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Malaria is caused by a blood borne parasite, which is common in many tropical countries.

Each year 1000 – 2000 people catch the disease abroad, mostly from visits to sub-Saharan Africa, and then return to the UK with the infection.

Malaria is transmitted by the bite of the Anopheles mosquito. It can also be passed to patients by blood transfusion from an infected donor.

Even when sensible precautions are taken to prevent infection e.g. antimalarial tablets, mosquito nets, etc people who travel to malarial areas still risk becoming infected. Malaria usually causes chills and fever and certain types of Malaria can kill, so we must take every precaution to stop it being passed on by a blood transfusion.

Symptoms of the disease usually occur within a few weeks or months of being bitten by an infected mosquito but sometimes they can be delayed for more than six months.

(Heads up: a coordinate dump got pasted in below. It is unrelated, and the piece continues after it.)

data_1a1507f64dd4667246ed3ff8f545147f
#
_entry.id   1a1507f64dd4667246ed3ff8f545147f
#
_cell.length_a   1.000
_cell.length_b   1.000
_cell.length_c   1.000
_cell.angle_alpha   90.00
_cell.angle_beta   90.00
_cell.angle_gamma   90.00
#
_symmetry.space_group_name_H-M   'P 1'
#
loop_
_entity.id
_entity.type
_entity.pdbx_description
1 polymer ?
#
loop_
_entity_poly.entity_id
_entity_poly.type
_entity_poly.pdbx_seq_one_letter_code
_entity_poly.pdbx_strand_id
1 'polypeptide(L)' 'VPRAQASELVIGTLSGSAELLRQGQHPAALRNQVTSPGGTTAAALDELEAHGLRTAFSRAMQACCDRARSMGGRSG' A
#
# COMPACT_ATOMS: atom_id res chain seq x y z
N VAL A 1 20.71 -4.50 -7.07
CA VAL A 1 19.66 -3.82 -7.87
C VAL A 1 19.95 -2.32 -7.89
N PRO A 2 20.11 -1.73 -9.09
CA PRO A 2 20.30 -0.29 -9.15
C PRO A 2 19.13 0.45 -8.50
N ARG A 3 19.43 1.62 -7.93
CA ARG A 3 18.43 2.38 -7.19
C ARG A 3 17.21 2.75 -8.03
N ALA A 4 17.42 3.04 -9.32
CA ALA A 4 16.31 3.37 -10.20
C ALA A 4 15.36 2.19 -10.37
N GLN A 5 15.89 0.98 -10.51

In fact, people who have been frequently exposed to Malaria, through long-term residence in a malarial country, may even become partially immune and they may carry the parasite for years without being unwell. Also they may not become ill if they are re-infected.

It is possible to test donors four months after they return from a malarial area but, if a donor knows that they have had malaria they will have to wait three years before their test. The test looks for evidence of antibodies to the malaria parasite. A negative test means that your blood donation can be used.

A positive test may have implications for your health, in which case we will contact you to explain the results and advise whether you need to do anything further.

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